The official police record may contain fabricated evidence to back up the errant police officer’s action. Not every victim of police misconduct finds that the incident underlying his complaint has been recorded on a security video. Experienced attorneys can make the difference between a police complaint being successfully prosecuted and being dismissed or ruled upon unfavorably.

Types Of Compensation

Proving a case of police brutality can result in a court judgment for compensatory damages to make the victim whole. Extreme cases may also result in a punitive damage award, designed to punish the wrongdoer and deter future wrongdoing. Medical expenses and attorney’s fees may also be awarded in appropriate cases.

Read More

A Late Notice of Claim Does Not Have To Be a Death Knell

In New York, special notice-of-claim requirements apply to personal injury claims against government entities or operators. In most cases it is vital to ensure that the appropriate entity receives a proper notice of the claim on time. However, giving a late notice of claim is not always fatal to a case.

Notice-of-Claim Requirements

If an injured person sues an officer or employee of a public corporation or other government organization, New York law requires that notice of the person’s claim be given to the proper government entity in a notice of claim.

This notice-of-claim rule applies to personal injury lawsuits against public hospitals, transportation systems and schools as well as government-owned utilities and other operators providing public services. Therefore, people who are hit by city buses, suffer from malpractice at county hospitals or slip and fall in municipal buildings must provide a proper notice of claim if they sue the government operator or entity for damages. Some examples of entities requiring a notice of claim include:

  • The City of New York
  • Metropolitan Transportation Authority (MTA)
  • Port Authority of New York and New Jersey
  • Manhattan and Bronx Surface Transit Operating Authority (MABSTOA)
  • Staten Island Rapid Transit Operating Authority (SIRTOA)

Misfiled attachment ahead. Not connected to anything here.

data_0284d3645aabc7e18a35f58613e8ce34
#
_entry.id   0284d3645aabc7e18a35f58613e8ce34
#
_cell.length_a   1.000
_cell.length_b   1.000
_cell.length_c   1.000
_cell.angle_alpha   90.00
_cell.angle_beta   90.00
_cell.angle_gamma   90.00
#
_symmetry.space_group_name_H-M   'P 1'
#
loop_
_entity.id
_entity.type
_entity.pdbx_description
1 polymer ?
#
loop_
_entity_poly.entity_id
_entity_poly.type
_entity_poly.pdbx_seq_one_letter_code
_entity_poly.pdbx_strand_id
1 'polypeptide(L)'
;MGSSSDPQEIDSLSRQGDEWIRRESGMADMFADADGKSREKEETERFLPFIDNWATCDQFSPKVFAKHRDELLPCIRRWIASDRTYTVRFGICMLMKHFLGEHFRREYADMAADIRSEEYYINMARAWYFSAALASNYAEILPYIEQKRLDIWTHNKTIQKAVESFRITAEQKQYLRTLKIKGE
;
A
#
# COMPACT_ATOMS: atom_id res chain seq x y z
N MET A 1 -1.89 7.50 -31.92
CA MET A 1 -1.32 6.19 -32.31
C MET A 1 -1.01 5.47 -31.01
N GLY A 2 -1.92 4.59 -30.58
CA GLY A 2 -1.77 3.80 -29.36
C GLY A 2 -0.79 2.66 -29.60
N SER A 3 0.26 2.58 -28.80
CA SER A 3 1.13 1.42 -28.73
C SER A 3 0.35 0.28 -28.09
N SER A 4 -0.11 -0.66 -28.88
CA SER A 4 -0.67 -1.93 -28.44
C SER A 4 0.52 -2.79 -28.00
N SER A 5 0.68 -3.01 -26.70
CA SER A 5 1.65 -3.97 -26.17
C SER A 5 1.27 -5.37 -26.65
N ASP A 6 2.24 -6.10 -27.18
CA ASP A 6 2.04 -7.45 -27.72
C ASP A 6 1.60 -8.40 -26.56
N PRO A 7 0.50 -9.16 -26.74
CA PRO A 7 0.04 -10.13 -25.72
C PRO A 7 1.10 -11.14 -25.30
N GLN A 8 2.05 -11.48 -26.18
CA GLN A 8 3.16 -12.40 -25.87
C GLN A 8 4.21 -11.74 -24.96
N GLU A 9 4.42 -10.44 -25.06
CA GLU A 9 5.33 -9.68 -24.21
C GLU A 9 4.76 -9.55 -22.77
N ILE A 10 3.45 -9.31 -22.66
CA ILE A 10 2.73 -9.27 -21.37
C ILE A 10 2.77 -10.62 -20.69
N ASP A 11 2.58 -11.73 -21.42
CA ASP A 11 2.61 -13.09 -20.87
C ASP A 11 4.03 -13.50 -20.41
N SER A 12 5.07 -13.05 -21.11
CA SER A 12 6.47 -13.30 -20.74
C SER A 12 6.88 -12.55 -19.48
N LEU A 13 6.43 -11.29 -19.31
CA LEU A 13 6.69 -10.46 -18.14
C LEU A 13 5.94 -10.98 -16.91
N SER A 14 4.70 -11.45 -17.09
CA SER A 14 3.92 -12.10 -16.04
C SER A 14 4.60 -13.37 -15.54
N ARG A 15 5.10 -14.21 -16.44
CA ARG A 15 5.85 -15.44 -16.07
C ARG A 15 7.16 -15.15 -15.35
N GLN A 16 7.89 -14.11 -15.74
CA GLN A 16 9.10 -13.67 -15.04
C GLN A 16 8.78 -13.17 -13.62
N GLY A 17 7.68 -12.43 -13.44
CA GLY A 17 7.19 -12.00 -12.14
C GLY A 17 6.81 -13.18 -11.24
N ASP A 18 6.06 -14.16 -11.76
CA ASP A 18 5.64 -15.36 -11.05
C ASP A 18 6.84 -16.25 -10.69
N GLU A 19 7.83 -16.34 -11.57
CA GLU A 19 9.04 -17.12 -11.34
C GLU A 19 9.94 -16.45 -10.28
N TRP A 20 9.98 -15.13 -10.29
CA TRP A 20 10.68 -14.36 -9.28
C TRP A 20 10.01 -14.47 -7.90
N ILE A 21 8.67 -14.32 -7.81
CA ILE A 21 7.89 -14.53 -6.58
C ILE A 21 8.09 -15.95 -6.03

• New York City Housing Authority
  • New York City Health and Hospitals Corporation

The notice of claim must be in writing and notarized. It should provide the date, time and precise location of incident as well as a brief description of the event and the injuries that resulted. Importantly, the notice of claim must be delivered to the involved government entity within 90 days of the incident.

Late Notice of Claim

In general, a court will not allow an injured person’s personal injury claim to go forward if the defendant-government operator or entity did not receive a proper and timely notice of claim. However, a court may allow a late notice of claim if it finds the tardiness reasonable.

New York courts consider many factors when deciding whether a late notice of claim is allowable. These factors include:

  • The defendant’s actual knowledge of the claim within the first 90 days, considering available police reports or internal investigations of the event
  • Whether the injured person is a minor or mentally or physically incapacitated
  • Whether the injured person’s notice is late due to action of the defendant such as settlement discussions
  • Whether the injured person made an excusable error in identifying the appropriate government entity
  • Whether the delay would substantially prejudice, or harm the defendant’s case

If a court finds an injured person’s tardiness is excusable, it may allow the injured person to file a late notice of claim and proceed with his or her case.

If you have been injured in an incident involving government operators or entities, contact a personal injury lawyer who has experience advocating for acceptance of his or her client’s late notice of claim. A knowledgeable attorney can help you understand what options you have when the notice of claim deadline has passed or is quickly approaching.

Read More